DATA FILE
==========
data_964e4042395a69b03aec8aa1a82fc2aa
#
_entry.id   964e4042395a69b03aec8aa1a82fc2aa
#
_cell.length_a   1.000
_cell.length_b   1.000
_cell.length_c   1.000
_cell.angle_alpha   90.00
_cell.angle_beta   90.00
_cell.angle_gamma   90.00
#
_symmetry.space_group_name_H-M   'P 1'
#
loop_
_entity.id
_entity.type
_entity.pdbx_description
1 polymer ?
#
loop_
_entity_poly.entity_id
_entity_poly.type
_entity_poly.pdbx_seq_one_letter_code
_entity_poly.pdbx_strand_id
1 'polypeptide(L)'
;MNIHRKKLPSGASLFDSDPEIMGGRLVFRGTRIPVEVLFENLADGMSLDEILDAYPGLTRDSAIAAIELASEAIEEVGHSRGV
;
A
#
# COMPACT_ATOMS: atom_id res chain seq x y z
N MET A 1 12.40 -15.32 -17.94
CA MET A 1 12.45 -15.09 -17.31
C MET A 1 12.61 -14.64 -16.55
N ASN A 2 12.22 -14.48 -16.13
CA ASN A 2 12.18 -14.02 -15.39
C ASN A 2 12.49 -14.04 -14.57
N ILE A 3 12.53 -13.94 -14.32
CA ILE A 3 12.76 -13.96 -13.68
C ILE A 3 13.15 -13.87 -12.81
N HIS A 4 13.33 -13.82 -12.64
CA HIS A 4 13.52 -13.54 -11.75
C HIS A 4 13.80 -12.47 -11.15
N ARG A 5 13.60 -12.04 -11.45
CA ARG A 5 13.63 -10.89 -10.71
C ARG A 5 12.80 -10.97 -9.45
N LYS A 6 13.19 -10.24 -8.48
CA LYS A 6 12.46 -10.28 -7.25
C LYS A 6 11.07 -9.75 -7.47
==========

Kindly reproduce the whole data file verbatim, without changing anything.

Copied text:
data_964e4042395a69b03aec8aa1a82fc2aa
#
_entry.id   964e4042395a69b03aec8aa1a82fc2aa
#
_cell.length_a   1.000
_cell.length_b   1.000
_cell.length_c   1.000
_cell.angle_alpha   90.00
_cell.angle_beta   90.00
_cell.angle_gamma   90.00
#
_symmetry.space_group_name_H-M   'P 1'
#
loop_
_entity.id
_entity.type
_entity.pdbx_description
1 polymer ?
#
loop_
_entity_poly.entity_id
_entity_poly.type
_entity_poly.pdbx_seq_one_letter_code
_entity_poly.pdbx_strand_id
1 'polypeptide(L)'
;MNIHRKKLPSGASLFDSDPEIMGGRLVFRGTRIPVEVLFENLADGMSLDEILDAYPGLTRDSAIAAIELASEAIEEVGHSRGV
;
A
#
# COMPACT_ATOMS: atom_id res chain seq x y z
N MET A 1 12.40 -15.32 -17.94
CA MET A 1 12.45 -15.09 -17.31
C MET A 1 12.61 -14.64 -16.55
N ASN A 2 12.22 -14.48 -16.13
CA ASN A 2 12.18 -14.02 -15.39
C ASN A 2 12.49 -14.04 -14.57
N ILE A 3 12.53 -13.94 -14.32
CA ILE A 3 12.76 -13.96 -13.68
C ILE A 3 13.15 -13.87 -12.81
N HIS A 4 13.33 -13.82 -12.64
CA HIS A 4 13.52 -13.54 -11.75
C HIS A 4 13.80 -12.47 -11.15
N ARG A 5 13.60 -12.04 -11.45
CA ARG A 5 13.63 -10.89 -10.71
C ARG A 5 12.80 -10.97 -9.45
N LYS A 6 13.19 -10.24 -8.48
CA LYS A 6 12.46 -10.28 -7.25
C LYS A 6 11.07 -9.75 -7.47